Well, he unites them through a common, mythological past that they can all be nostalgic for, and that might be his “talent.” We know from the former Yugoslavia that this past can be hundreds of years ago, not just decades, and is really a metaphor for discontent with the self in the present. Mr. Trump’s behavioral pattern is not that of leaders at all but rather of obsequious followers, as we have seen Mr. Trump become in the presence of even more successful strongmen, such as Vladimir Putin, Kim Jong-Un, or Rodrigo Duterte. We find in him a pattern of following exactly what his base is looking for—he has no intrinsic philosophy or ideology but is responding to an emotional need for adulation and approval, and so he will try anything that gets as many people on board as possible. He will also sense keenly those who will never go along with his pathological methods—that is, healthy people—and drop them instantly. That is why we see him desperately clinging to an ever narrower base with increasingly fringe ideas.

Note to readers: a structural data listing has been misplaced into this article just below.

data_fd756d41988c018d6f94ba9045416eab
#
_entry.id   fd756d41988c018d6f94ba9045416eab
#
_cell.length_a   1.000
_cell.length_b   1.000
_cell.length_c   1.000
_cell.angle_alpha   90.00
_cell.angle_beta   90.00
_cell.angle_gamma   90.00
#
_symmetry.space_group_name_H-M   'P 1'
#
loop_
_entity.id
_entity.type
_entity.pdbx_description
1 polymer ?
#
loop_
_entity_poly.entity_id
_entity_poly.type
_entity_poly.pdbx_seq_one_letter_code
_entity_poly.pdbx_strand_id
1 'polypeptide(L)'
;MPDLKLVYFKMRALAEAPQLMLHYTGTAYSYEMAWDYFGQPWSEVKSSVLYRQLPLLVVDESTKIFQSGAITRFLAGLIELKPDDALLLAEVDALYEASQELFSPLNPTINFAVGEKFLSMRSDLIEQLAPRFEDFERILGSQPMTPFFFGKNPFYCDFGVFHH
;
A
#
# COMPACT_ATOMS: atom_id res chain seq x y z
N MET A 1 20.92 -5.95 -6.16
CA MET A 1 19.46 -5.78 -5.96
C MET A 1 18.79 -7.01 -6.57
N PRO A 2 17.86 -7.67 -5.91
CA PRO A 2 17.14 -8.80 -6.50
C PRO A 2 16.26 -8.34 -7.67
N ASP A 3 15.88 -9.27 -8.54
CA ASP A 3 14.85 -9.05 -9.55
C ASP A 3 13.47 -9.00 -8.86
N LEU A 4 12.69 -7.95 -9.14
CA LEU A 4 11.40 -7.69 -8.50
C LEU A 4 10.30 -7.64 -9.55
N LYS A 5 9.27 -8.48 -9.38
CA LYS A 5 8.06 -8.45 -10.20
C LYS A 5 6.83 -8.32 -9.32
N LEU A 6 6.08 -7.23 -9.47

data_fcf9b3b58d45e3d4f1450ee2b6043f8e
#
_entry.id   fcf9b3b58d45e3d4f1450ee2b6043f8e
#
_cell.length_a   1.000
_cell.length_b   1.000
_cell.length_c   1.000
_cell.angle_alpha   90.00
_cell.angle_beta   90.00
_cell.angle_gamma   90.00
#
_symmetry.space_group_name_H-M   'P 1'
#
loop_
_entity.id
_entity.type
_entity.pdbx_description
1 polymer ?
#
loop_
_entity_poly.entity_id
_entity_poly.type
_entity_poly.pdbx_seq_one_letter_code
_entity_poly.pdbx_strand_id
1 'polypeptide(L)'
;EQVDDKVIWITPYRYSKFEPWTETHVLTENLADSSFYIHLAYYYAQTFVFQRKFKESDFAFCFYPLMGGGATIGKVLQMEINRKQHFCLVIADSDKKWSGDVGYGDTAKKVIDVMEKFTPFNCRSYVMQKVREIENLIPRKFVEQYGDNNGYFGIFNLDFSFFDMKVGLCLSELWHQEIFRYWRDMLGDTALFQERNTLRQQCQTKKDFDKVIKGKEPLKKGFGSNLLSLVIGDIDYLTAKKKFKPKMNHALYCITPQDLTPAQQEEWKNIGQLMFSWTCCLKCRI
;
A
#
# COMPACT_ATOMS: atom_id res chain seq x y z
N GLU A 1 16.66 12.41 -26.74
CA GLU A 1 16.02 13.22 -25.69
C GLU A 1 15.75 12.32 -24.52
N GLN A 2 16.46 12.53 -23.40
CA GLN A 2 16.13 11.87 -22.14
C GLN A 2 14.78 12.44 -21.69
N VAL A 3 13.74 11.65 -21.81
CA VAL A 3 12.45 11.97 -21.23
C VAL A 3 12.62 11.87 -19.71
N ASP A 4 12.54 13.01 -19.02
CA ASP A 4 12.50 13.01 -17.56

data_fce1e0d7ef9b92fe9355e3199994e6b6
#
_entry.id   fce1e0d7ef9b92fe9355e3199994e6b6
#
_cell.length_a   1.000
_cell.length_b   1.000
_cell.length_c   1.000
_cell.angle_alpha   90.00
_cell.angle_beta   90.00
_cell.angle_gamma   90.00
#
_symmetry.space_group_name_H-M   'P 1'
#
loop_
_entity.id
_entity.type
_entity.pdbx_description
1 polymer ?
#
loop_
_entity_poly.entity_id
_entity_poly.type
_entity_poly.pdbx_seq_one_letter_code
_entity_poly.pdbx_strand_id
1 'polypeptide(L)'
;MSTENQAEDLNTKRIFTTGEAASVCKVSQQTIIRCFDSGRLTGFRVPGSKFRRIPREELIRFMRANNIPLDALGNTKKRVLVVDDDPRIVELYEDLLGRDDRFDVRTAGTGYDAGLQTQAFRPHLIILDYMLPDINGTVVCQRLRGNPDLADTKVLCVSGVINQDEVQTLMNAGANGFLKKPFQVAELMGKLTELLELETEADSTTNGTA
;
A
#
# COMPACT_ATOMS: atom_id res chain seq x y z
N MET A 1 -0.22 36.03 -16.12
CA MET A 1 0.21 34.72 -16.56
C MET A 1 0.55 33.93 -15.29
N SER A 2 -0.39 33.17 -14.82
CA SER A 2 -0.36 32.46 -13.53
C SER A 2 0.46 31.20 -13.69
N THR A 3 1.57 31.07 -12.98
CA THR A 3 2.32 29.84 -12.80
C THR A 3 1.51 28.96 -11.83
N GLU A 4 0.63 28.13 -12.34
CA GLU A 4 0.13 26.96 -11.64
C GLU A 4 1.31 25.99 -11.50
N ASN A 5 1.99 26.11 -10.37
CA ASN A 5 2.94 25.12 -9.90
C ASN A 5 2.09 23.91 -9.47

He also has to scapegoat groups in order to distract from his billionaire cabinet, tax breaks for the rich, and trade wars that hurt his base the most, and so his demonizing of other helpless groups will only increase with time. We were worried that he might lead us into a devastating war or stage a terrorist attack, but he actually managed to turn a humanitarian crisis of people fleeing violence into an invading army that required thousands of troops at the Mexican border. If this “feigned war” fails to distract, then he may yet stage a real war. With the special counsel’s investigations about to be released, after devastating midterm elections for him and in a vulnerable economy, he will experience loss of popularity as a terrifying threat to his inflated self-image. There will likely be no limit to the violence he is capable of, since destroying the world would be nothing compared to the shame and humiliation he might suffer.